Comparison of Fig 4A and 4B panels shows that Supine mode has considerably fewer specific contacts with bmp than Prone mode. The comparison also reveals that the residues in contact with bmp in the two orientations are anti-correlated except near the termini. This is partly the effect of the restricted definition of Supine mode used here. Supine mode appears to be more plastic than Prone mode and the low free energy region near Supine mode extends up to ∼100°.

While many polar and non-polar residues contact bmp in Prone mode, only positively charged residues interact with bmp in Supine mode. This is due to the deeper insertion taking place in Prone mode, which is stabilized by several nearby charged residue-bmp interactions (Fig 4). Moreover, H56, which is highly conserved among homologs of npc2, is likely involved in deep insertion of the loop into the membrane by interacting strongly with bmp. This residue is protonated in all of our simulations based on the pKa estimations done on the crystal structures [3, 44]. Indeed, H56 may play a key role in the pH dependence of npc2-mediated cholesterol transport [27] by modulating the formation of deeply inserted Prone mode.

Membrane lipids affect npc2-binding by altering the accessibility of bmp

Having established the role of bmp and its interaction with the membrane insertion loop for the formation of Prone mode, we also explored how the lipids studied here, in particular chol and sm, can affect this interaction at the molecular level. We showed that chol concentration differentially affects Prone mode in npc2apo and npc2chol-bound, and sm hinders its formation. An important stabilizing factor for Prone mode is the anchoring by the membrane insertion loop, which is further stabilized by bmp. The insertion, on the other hand, is only favorable if the desolvation penalty of the loop and the cavity it inserts into are compensated by favorable interactions with lipids.

To indirectly assess the penalty of membrane insertion due to chol and sm, we use the quantity sasa-ratio = sasamil/sasaW. Here, sasaW stands for the solvent accessible surface area (sasa) estimated using a probe with a radius of 0.14 nm to approximate water as solvent; and sasamil stands for sasa estimated using a probe with a radius of 0.58 nm to approximate the membrane insertion loop (mil). The probe radius of 0.58 nm for mil is approximated by [50], where mass, M, of mil is 694 Da. Note that Rmin is the minimum radius of a sphere in which the protein of mass M can fit [50]. We calculated the sasa-ratio (reported as mean ± standard deviation) for all the lipid components collectively (sasa-ratiomembrane) and for only bmp in the context of all lipid components (sasa-ratiobmp). For calculations, we used only free energy simulation trajectories (the last 50–100 ns), where the protein (npc2apo or npc2chol-bound) is kept at a non-interacting distance to the membrane (i = 45–53, Fig 2) to ensure that membranes are unaffected by the protein.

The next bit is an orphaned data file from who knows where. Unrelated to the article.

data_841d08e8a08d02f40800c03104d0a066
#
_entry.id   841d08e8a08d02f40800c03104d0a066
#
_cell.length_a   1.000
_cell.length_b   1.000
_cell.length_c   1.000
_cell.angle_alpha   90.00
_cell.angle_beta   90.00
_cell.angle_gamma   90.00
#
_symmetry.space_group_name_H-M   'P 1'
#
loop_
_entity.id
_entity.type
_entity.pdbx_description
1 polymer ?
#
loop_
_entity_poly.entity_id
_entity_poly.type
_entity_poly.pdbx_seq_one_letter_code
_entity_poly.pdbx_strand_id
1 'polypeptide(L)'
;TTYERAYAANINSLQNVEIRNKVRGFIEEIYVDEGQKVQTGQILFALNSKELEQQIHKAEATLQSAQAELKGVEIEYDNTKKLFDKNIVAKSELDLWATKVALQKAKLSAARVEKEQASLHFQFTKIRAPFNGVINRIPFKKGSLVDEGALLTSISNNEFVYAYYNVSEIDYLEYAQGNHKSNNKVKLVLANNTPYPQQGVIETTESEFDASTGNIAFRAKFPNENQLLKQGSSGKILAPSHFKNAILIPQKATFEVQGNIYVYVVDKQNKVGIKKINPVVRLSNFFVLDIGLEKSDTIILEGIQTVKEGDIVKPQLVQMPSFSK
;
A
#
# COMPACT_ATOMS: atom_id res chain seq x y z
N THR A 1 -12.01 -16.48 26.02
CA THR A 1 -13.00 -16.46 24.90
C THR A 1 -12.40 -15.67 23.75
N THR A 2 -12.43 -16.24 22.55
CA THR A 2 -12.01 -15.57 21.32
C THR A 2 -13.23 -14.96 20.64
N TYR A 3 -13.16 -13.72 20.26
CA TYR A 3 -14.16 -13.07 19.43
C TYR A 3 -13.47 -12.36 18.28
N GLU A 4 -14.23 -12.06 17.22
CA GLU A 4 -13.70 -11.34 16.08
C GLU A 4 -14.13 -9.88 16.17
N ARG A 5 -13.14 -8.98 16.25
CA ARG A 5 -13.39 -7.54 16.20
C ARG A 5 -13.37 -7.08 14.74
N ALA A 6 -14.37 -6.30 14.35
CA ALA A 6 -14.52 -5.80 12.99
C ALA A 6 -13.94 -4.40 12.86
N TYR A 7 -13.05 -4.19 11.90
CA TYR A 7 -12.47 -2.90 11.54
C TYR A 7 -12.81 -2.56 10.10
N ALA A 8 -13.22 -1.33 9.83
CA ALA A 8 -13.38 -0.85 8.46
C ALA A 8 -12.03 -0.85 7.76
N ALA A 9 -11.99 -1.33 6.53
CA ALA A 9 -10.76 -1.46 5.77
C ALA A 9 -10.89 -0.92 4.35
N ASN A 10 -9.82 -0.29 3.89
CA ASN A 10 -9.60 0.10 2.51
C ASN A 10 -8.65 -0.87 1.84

sasa-ratio is a dimensionless quantity (within the interval of [0, 1]) that shows the relative accessibility of the surfaces by mil when compared to water, with values of ∼1 implying almost equal accessibility by mil and water, and values of ∼0 implying almost no accessibility by mil. The three studied systems (bmp:chol:sm:dopg:popc = 20:10:0:0:70 (System 5), 20:35:0:0:45 (System 6), and 20:10:20:0:50 (System 7)) have a similar sasa-ratiomembrane (the values being 0.53 ± 0.02, 0.51 ± 0.02, and 0.51 ± 0.02, respectively). This shows that the sasa-ratio does not depend substantially on the membrane size and composition, when all the membrane components are considered collectively. Interestingly, we found that increasing chol concentration from 10 to 35 mol % increased the sasa-ratiobmp from 0.23 ± 0.06 to 0.32 ± 0.05. Meanwhile, inclusion of sm decreased the sasa-ratiobmp to 0.20 ± 0.05. That is, chol enhances bmp presentation to mil, while sm decreases it.

Overall, this analysis suggests that bmp presentation through crevices on a membrane surface contributes strongly to formation of the deep-inserted Prone mode, and that bmp presentation is modulated by the relative concentrations of chol and sm. While chol elevates bmp presentation, sm has an opposite effect.